Ahhh, the romance of archaeology. The feeling of the sun on your face, dust on your boots, your trowel in your pocket and a wide open playground of possibility in the field ahead of you. Staying up late in the lab, categorizing and analyzing lithics until your back is sore from being bent over the lab table. Running your data through a statistical test and finding out that your hypothesis may really be on to something after all.
That’s some of the fun stuff of archaeology.
What films and even university professors don’t often tell you about is all the paperwork.
I’ve spent most of my Day of Archaeology filling out forms and setting up new user accounts on websites in order to help provide digital infrastructure and GIS support to a friend whose company is bidding on an archaeological survey for Federal land. In order to be a subcontractor to her business, I needed to to apply for a DUNS number and then register my business with the US Federal government’s award system website SAM.
I’ve also been emailing back and forth with a few potential clients about database projects. It takes a lot of work and communication to prepare and set up to do the actual “Work” of archaeology. On the plus side, part of the reason there’s so much paperwork to do lately is that my business has been getting more and more interest from folks who are preparing grants. In particular, both the National Endowment for the Humanities (NEH) and the National Science Foundation (NSF) now require data management plans, which discuss what data are generated by research projects and what are each grantee’s plans for managing, archiving, and making the resultant data available to other researchers. I’m really happy that this requirement exists as I believe data publication and archival are extremely important for us to be able to conduct large scale studies and critically appraise past results. Archaeologist Robert Kelly gave a great talk at the AAA meeting about the role data sharing has in how we can use archaeology to answer some of the “grand challenges” facing our world today. If you haven’t seen his talk yet, check it out!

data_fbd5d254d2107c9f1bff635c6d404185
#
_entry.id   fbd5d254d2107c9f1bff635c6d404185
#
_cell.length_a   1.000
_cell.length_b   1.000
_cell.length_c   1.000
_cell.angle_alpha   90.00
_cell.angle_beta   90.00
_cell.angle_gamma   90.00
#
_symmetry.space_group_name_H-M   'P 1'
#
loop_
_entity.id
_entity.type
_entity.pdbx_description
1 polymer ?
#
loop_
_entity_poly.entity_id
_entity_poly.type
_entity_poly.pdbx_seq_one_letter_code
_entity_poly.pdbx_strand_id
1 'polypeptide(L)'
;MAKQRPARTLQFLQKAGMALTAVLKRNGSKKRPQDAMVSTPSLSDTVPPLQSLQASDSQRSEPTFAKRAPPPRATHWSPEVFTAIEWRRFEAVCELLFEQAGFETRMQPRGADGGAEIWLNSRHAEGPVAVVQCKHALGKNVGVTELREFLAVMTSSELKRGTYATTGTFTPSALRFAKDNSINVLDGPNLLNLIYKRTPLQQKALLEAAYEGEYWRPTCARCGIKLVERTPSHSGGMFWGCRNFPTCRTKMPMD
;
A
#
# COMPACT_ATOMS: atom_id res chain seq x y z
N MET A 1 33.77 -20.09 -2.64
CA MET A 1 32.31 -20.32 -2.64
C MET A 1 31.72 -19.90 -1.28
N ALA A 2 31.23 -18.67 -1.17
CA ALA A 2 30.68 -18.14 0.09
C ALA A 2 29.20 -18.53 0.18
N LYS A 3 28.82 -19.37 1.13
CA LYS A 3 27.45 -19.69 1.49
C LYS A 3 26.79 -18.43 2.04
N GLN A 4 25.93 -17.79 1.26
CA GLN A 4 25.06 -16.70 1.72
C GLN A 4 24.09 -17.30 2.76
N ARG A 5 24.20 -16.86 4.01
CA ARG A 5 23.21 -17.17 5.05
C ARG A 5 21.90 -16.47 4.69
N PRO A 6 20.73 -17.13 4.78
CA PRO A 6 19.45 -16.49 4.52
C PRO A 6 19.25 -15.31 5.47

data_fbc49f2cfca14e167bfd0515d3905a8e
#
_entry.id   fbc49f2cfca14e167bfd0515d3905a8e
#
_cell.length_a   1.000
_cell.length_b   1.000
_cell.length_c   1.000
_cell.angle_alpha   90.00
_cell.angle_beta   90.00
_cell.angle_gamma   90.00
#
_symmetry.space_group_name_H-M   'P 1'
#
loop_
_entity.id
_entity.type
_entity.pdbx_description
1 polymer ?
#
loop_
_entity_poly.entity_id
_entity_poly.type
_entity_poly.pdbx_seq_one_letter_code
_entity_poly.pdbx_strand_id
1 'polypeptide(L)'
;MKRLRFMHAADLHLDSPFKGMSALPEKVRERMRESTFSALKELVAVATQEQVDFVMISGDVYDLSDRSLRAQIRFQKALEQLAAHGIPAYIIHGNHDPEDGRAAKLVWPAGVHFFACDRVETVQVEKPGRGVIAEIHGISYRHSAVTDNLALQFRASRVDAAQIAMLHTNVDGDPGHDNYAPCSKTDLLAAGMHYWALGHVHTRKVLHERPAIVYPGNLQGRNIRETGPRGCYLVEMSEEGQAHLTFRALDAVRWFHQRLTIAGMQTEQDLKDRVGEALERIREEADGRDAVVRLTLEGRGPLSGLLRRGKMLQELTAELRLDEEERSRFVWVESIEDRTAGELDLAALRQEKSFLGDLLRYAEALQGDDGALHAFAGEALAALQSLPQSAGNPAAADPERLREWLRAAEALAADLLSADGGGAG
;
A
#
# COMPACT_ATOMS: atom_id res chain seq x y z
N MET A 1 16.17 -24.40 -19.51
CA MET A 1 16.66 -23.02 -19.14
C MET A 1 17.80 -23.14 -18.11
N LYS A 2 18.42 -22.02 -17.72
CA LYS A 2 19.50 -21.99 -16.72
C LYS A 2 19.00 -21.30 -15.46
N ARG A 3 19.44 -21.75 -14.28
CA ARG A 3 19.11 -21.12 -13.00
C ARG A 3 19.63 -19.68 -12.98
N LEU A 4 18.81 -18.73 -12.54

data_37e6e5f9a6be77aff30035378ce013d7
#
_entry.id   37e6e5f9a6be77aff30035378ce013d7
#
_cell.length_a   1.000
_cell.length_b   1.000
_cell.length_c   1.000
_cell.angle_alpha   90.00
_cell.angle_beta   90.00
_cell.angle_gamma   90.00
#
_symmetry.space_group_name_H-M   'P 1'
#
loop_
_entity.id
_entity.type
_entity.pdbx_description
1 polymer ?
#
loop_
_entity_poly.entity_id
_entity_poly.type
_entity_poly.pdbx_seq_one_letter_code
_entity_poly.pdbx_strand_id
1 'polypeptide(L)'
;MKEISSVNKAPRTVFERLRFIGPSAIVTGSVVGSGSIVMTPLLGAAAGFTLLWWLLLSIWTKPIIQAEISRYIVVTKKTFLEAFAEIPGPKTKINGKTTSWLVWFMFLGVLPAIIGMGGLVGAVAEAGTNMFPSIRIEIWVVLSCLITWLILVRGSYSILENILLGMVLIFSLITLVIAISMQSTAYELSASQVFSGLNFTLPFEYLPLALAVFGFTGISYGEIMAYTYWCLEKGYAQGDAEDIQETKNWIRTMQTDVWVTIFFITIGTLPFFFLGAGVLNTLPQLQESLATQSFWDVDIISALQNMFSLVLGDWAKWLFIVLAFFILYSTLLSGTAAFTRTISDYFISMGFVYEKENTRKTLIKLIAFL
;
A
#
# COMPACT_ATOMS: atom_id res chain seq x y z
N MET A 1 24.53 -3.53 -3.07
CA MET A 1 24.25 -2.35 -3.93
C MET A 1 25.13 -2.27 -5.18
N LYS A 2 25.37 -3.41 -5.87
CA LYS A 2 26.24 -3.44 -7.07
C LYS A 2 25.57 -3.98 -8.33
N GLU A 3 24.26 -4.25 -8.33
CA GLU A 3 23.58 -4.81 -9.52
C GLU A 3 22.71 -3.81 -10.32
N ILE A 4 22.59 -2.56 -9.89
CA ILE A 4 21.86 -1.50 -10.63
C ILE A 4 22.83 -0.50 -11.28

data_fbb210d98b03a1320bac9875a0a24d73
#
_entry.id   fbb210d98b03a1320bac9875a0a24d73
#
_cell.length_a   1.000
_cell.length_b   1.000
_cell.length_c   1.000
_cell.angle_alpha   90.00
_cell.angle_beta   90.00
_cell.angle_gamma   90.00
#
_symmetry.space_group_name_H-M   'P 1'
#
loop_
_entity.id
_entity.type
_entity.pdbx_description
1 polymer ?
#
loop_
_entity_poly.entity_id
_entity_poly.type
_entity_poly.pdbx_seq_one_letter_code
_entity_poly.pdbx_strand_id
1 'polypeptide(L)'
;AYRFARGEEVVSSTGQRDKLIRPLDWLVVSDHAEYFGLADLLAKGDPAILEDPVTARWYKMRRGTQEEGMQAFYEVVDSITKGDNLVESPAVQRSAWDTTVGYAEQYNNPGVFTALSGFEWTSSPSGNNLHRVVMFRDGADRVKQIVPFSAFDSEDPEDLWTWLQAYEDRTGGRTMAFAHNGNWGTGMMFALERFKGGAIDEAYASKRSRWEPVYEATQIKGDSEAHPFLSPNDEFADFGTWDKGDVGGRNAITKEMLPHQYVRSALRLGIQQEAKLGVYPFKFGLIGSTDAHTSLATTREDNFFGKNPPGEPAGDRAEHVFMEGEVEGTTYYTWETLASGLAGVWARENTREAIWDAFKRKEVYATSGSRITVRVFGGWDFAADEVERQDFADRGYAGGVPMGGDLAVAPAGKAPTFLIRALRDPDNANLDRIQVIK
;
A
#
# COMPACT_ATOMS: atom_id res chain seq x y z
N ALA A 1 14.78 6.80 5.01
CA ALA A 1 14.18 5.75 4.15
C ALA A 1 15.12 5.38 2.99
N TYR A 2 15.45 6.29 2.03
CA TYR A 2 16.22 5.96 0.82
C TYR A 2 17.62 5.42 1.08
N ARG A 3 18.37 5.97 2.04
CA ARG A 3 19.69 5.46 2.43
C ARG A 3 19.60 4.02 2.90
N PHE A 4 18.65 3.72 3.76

Some of the projects are pretty exciting and I love talking with other archaeologists about the many ways to organize and share digital archaeological information! We’ll see what comes of all this talking and hustling. While exciting, running my business the last 2 years has really made me wish that I had taken more business classes or even done like some archaeologists I know and pursued an MBA. While very few archaeologists probably really want to run businesses; knowing a little about the business world would help immensely in running better CRM archaeology companies and providing more funds for employees, proper artifact curation, and data publishing.
Now, I’m off to spend the rest of the day taking care of my baby son (one of the perks of working from home) and see what the rest of the archaeology world has been up to today!